There has been considerable fallout of late regarding world-renowned cosmologist Stephen Hawking’s refusal to attend Israel’s Fifth Presidential Conference this coming June, on the grounds of Israeli malfeasance toward the Palestinians. Whatever one’s view of the Jewish state, there should be little doubt that the physicist’s decision to boycott the event is both intellectually indefensible and morally suspect, and raises the question of how mental agility and moral folly can co-exist in the same person.
As several commentators have indicated, his position is intellectually indefensible since Hawking evinces no knowledge of the history of the Middle East, ludicrously compares Israel to apartheid South Africa, and seems wholly unaware of the provably fraudulent nature of the Palestinian narrative. Palestinian revisionism has falsified the historical record in practically every conceivable respect. The data are readily accessible and no genuine scholar or thinking person can deny them and still retain a modicum of integrity. At the same time, his attitude is morally suspect owing to the fact that Hawking, who suffers from motor neuron disease, would have been rendered mute without the advances and advantages of Israeli medical breakthroughs. Nitsana Darshan-Leitner, director of Shurat HaDin–Israel Law Center, called Hawking’s boycott hypocritical. “His whole computer-based communication system runs on a chip designed by Israel’s Intel team. I suggest that if he truly wants to pull out of Israel, he should also pull out his Intel Core i7 from his tablet.”
In a stinging article for FrontPage Magazine, Ari Lieberman points to the sharp distinction between the benefits and gifts that Israel has lavished upon mankind in science, technology and medicine and the deficits and depravities that are the legacy of the Arab world: barbarism, cultural regression, ignorance, religiously sanctioned violence and terroristic savagery. It is a distinction, we should have thought, that a world-class scientist like Hawking—who, incidentally, has visited Iran without uttering a single criticism of that rogue state—should be equipped to make but is clearly unable to do. One recalls his most celebrated theory, namely, that black holes leak radiation, but he cannot, it appears, register the lies, obsessions and hatreds that routinely leak from the black hole of the Islamic world—perhaps “gush” would be the more accurate word. (Of course, we need to make an adjustment here in the interest of precision: what are emitted from the Islamic world are not photons but, say, crepusculars, not particles of light, as in the original theory, but particles of darkness.)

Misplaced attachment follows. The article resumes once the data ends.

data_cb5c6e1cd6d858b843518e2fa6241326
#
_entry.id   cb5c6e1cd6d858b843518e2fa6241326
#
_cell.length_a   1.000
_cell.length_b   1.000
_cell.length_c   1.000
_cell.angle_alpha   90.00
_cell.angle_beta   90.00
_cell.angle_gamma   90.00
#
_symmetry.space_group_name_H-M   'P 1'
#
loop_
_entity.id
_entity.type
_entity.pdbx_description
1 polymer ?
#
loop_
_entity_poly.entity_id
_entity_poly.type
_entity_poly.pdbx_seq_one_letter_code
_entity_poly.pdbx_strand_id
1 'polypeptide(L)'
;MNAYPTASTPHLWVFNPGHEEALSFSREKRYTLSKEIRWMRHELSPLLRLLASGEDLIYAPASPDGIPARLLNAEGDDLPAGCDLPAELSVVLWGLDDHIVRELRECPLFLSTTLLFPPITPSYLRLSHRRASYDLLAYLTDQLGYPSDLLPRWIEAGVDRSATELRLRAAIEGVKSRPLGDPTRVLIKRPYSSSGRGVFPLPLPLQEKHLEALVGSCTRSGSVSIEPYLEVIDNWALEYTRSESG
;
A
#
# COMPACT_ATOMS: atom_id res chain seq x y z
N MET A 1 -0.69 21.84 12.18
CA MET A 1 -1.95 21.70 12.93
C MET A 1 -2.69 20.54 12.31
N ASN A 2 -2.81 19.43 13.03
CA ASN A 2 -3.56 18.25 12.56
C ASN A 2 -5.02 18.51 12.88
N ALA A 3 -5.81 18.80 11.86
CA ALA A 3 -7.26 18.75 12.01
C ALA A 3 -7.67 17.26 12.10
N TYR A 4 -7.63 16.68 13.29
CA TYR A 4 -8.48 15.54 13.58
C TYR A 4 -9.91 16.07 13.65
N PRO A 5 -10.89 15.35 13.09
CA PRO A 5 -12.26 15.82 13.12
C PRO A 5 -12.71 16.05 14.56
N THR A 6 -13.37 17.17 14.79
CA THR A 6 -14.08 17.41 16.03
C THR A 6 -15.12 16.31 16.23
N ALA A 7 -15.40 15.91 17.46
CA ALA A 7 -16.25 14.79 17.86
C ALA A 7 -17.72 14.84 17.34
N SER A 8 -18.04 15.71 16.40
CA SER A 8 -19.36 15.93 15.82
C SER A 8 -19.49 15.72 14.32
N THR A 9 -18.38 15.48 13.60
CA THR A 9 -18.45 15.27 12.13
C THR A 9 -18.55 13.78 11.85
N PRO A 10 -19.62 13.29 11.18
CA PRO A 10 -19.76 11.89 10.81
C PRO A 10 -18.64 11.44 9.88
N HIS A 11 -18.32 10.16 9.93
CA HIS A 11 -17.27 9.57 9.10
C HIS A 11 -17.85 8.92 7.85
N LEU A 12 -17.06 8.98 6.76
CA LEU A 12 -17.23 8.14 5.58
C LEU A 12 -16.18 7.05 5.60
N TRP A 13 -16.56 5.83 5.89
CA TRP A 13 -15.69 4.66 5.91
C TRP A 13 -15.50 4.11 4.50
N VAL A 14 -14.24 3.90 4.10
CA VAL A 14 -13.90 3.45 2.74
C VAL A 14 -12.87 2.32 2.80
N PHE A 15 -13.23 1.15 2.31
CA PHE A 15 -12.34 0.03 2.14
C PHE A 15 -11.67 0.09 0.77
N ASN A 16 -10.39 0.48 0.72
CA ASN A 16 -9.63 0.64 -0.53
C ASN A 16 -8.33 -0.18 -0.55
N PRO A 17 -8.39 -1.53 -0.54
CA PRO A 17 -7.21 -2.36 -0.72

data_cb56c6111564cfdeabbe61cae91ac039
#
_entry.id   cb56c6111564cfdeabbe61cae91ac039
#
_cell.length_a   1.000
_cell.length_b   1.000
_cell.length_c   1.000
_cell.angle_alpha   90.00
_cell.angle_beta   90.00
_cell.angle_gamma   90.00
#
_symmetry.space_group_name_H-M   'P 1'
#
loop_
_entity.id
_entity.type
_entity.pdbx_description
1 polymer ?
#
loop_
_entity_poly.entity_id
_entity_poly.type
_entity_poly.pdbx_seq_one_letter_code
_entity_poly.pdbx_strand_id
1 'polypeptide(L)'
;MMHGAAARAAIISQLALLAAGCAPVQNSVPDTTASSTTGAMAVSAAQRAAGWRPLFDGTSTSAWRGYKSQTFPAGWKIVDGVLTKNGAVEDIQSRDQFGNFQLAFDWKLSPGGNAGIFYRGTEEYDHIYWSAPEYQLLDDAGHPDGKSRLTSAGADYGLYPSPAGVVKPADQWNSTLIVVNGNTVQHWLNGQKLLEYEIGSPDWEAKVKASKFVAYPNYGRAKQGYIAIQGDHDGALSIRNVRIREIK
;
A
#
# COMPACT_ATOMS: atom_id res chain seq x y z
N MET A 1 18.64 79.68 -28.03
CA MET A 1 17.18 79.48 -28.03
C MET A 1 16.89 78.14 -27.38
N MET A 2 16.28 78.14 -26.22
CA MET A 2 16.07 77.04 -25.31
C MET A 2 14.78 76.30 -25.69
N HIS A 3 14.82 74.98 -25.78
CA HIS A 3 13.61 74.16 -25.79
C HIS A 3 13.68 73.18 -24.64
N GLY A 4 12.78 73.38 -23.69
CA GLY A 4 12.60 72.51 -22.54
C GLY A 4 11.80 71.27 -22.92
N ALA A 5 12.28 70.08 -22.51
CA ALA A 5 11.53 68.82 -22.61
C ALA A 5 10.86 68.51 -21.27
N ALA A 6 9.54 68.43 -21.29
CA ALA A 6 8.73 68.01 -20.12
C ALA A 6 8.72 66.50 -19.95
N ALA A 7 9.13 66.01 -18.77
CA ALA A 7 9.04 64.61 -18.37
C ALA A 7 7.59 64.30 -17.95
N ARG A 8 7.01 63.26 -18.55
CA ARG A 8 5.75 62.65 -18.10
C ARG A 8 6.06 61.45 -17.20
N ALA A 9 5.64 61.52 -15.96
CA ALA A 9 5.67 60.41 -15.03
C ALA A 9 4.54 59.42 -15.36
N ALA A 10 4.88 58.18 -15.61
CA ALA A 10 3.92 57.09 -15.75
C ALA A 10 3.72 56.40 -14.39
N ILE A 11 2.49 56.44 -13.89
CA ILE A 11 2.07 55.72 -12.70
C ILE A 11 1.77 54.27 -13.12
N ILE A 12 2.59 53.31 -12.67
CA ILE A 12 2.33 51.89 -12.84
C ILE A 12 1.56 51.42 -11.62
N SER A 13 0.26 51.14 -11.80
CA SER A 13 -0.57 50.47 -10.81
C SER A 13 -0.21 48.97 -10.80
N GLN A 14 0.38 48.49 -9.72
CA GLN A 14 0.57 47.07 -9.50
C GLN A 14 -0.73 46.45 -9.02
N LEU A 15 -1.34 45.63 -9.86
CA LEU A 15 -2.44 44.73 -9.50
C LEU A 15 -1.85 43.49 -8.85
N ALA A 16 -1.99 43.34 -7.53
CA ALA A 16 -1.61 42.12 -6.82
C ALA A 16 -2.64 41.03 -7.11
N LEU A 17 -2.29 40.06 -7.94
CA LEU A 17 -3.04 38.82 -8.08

Hawking, then, can countenance the retrograde policies, Jew-hatred and terror-sponsorship of Iran, a country to which he has granted legitimacy with his approving visit. But when it comes to the democratic nation whose medical and technological discoveries have given him a new lease on life, he engages in facile and politically correct posturing. “One cannot really argue with a mathematical theorem,” Hawking asserts, but one can surely argue with a political assumption—and Hawking’s is defective at best and invidious at worst.
Hawking’s profound failings as a social and political thinker are a subset of a much larger syndrome—the naivety or ineptitude of the acknowledged genius when he (or she) proceeds to pontificate on matters beyond his specialized field and insists on addressing the affairs of the world in general. It appears to be an occupational hazard that plagues a substantial number of such cynosures. This is not quite the same thing as the infirmity that afflicts the “expert,” insofar as an “expert” can be frequently relied upon to botch, mishandle, degrade or obfuscate the very area in which his “expertise” presumably applies. The maladroit “genius,” on the contrary, is one who is lambently at home in his domain, though not outside of it.
In a second article for Frontpage, Lieberman touches on the notion of the idiot savant, who “typically lack[s] normal social communication skills but possesses an abnormally high skill in such isolated disciplines as mathematics or art,” a personality that is “very easily manipulated.” Lieberman dismisses the idea in Hawking’s case, but I would not be so hasty. I tend to regard Hawking as, let us say, a useful idiot savant, for by his determination to boycott the Israeli symposium, he has not only stigmatized Israel but has reinforced the convictions and sentiments of antisemites and anti-Zionists (often one and the same thing) around the world and across the disciplines. In any event, the category of specialized and selectively brilliant incompetents remains intact and boasts a prestigious membership. To mention just a few as illustration: